How far would president Ma Ying-jeou and the ruling KMT go to win the legislative and presidential elections in January? The question seems to be hanging over the island – be it since the trial of Ma’s predecessor Chen Shui-bian, be it since last Thursday, when the only other (surviving) previous president, Lee Teng-hui, was indicted. I’m not sure that I would have voted for Ma in 2008, if eligible, and I am quite sure that I wouldn’t vote for him next year – but you might think of certain policies (not Chen’s trial or Lee’s indictment – I’m leaving these out for the moment, trying to think of them as mere judicial matters) as wrong, and still respect the politician himself.
What’s more, to devise an intelligible foreign policy that would best serve Taiwan’s national interest, given the pressure Taiwan is facing from China – and from China’s political accomplices (ASEAN, the European Union, and to quite a degree even the United States) – is a difficult task. To devise one that would really satisfy most of those who care about foreign affairs may actually be impossible.
No wonder that from the beginning, Ma focused on domestic policies, and within that area, on economic policies. To many voters, his approach must have come across as a refreshing contrast to his (DPP) predecessors excessive ideologisation of Taiwanese politics, where the correct naming of the postal office had – or that’s how it could appear – become more important than the latest unemployment rates.
In terms of growth, the Ma administration’s achievements leave nothing to be desired. But satisfaction with its effect on most of the populace appears to be flagging. And much of the growth was generated by intensifying trade and investment relations with China – and that’s an uneasy relationship, when it comes to sovereignty issues. China’s ultimate goal is to “unite China”, and it thinks of Taiwan as its territory. Nanfang Shuo, who may count as a rather independent observer of Taiwanese politics (and certainly not a vitriolic commenter at that), had no friendly words for China-generated growth, either, in May this year.
A Global Views Survey Research Center (GVSRC) poll of June 20th suggests that compared to one month earlier, 40.8 per cent of the respondents trust Ma Ying-jeou (-1.2 per cent), while 39.6 per cent do not (-3.3 per cent). As both numbers have gone down, there seem to be more people than in May who can’t make up their mind.
34.3 per cent approve of Ma’s performance (+0.4 per cent), while 50.8 per cent (-3.5 per cent) disapprove. The support rate has been going up for Ma Ying-jeou (from 38.9 to 42.2 per cent), and down for his challenger Tsai Ing-wen (from 38.6 to 36.3 per cent). A United Daily News (UDN) poll in April had shown 37 per cent support for Tsai, and 36 per cent for Ma.
Numbers like these don’t spell doom for the incumbent. But they are surprisingly dull, given recent economic growth in Taiwan.
Trust in the country’s institutions – or the lack of it -, especially in the judiciary, seems to have inspired the president a year ago. However, when he introduced the idea of an anti-corruption commission on July 20 last year, to be working under the ministry of justice (MoJ), the KMT-leaning China Post, according to an Asia Times article, argued that such a commission would be a “toothless tiger”. Contrary to Hong Kong’s Independent Commission against Corruption (ICAC) or Singapore’s Corrupt Practices Investigation Bureau (CPIB), a Taiwanese commission couldn’t build on a “fear factor” in Taiwan’s government bodies, because parliament, i. e. the Legislative Yuan, was the real monitor of government practice. Partisanship would hinder effective action against corrupt members of the judiciary.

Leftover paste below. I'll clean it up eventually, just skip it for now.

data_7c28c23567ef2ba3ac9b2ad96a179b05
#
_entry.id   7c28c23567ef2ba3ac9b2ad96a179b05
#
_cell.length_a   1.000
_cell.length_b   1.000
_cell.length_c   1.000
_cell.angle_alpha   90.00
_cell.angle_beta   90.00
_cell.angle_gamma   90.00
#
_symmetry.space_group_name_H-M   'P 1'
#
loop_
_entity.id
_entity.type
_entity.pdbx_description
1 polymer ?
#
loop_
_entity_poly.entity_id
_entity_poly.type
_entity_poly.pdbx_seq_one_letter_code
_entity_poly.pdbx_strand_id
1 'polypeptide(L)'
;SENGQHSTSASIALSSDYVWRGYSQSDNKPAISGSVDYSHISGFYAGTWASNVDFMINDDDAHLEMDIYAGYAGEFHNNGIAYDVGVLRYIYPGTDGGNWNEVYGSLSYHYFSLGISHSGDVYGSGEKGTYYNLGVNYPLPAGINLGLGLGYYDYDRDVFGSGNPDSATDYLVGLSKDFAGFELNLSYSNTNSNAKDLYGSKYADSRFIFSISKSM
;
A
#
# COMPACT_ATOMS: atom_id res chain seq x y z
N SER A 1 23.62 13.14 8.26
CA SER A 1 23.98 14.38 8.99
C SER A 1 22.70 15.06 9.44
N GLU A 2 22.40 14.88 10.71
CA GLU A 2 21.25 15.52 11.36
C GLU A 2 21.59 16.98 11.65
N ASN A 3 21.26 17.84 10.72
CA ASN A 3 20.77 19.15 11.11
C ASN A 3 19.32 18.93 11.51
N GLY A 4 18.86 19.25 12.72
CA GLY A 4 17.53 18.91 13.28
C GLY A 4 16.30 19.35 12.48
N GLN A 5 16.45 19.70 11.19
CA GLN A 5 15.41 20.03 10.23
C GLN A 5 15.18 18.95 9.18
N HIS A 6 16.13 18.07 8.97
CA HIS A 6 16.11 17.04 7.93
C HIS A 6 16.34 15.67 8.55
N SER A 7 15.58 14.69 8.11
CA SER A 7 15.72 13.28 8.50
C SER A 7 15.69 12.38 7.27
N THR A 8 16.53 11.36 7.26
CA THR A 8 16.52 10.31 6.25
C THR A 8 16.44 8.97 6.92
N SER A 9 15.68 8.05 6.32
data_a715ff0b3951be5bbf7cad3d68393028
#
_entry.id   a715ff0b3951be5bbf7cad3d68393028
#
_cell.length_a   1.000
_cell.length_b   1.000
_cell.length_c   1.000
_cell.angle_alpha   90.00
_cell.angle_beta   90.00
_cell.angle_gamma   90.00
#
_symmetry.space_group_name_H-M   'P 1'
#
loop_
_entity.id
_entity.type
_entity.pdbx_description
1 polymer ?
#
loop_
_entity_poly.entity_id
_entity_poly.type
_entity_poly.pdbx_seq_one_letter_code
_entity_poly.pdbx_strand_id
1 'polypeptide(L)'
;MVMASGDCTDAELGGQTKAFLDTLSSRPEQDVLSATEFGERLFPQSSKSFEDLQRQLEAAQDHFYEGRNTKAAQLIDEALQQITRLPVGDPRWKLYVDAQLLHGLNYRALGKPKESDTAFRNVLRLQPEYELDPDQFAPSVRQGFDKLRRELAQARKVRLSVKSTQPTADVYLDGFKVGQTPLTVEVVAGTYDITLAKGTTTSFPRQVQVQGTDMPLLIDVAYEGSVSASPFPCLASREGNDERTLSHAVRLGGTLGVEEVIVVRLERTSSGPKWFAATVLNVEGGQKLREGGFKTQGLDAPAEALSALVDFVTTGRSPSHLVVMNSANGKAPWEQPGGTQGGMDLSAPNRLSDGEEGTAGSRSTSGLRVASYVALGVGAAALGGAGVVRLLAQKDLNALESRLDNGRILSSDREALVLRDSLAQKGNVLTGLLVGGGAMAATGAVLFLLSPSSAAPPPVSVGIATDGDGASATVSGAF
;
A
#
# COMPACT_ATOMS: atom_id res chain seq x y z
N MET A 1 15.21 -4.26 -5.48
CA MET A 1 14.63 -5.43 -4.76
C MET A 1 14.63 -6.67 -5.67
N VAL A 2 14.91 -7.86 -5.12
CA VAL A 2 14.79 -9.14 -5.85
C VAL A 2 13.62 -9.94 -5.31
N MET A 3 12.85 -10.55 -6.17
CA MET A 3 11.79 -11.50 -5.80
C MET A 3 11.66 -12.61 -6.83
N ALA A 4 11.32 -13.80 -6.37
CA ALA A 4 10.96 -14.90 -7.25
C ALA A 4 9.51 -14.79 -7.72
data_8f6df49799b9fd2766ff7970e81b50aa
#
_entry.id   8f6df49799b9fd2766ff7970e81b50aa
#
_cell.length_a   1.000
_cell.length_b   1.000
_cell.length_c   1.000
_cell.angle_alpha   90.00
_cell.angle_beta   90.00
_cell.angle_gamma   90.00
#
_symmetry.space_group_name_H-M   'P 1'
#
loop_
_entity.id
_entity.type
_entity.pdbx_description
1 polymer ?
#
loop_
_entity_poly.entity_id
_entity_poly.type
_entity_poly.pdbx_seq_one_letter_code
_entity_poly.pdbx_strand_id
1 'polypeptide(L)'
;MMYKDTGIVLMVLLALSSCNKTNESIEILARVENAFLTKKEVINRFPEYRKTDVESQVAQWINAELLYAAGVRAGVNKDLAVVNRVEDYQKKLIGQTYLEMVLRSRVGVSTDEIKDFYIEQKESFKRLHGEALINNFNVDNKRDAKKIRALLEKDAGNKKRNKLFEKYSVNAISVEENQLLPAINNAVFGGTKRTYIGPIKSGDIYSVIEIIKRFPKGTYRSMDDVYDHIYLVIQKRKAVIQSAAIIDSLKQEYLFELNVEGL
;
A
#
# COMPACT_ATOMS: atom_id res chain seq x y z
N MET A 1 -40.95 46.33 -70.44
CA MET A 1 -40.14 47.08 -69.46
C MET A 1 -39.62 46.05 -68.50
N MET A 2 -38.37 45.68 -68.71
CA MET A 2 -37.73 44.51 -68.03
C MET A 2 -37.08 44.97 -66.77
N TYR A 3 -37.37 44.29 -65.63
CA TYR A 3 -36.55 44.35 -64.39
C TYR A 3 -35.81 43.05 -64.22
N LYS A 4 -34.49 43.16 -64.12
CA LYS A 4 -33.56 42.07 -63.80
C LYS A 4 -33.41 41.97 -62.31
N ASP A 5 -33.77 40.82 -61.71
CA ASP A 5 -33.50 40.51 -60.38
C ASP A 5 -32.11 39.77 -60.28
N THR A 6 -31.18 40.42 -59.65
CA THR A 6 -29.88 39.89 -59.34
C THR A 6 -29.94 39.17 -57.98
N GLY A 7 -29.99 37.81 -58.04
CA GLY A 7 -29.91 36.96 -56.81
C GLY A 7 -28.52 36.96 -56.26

But if partisanship is the problem, the China Post should have worried much more about the KMT, than about the DPP. Bickering within the Legislative Yuan aside, the KMT had a (albeit narrow at times) majority there, even during the eight years of Chen Shui-bian‘s presidency. And reportedly, it made use of it by blocking DPP plans to build an anti-corruption commission with what might be translated as “specific” or “dedicated” responsibilities (专责的廉政单位). I’m not really in a position to judge the sincerity in that DPP approach, but it is frequently forgotten that Taiwan’s bureaucracies had continued to be KMT-dominated, as demonstrated in a standoff between then minister of justice Chen Ding-nan (DPP) and the Ministry’s Investigation Bureau (MJIB), in 2000. Under these circumstances, it is easy to believe that the DPP had – and still has – a more genuine interest in a truly independent commission against corruption, than the KMT.
Did the KMT push Lee Teng-hui‘s indictment? Many Taiwanese – and foreigners – seem to believe that. I have my doubts. Many of those who belonged to Lee’s classical constituency in 1996 wouldn’t actually care if their president embezzled money, or if he didn’t. It is not unusual among Taiwanese people to shrug, worldly-wisely, and to say something like “let’s be realists”, and “as long as things in general are fine…” (which is a pretty universal prespective in China, too). But that’s exactly why I believe Lee’s indictment will create more problems than opportunities for president Ma’s election campaign. Any “realist”, tolerant of corruption as he frequently is, will resent the idea that Lee – more often perceived to be a dignified 君子 or 閣下 than Chen Shui-bian, for example – is going to face trial, in his late eighties. If the “realists” don’t believe that the SID acted independently in Lee’s case, it could break Ma’s, rather than Lee’s neck. The “realists” may not believe that Ma or his proxies respected the judiciary’s independence to the extent Ma claims they did.
In the end, public trust in the judiciary’s independence should be in the interest of the DPP and the KMT alike.
» Lee might Face Fresh Indictment, Focus Taiwan, July 2, 2011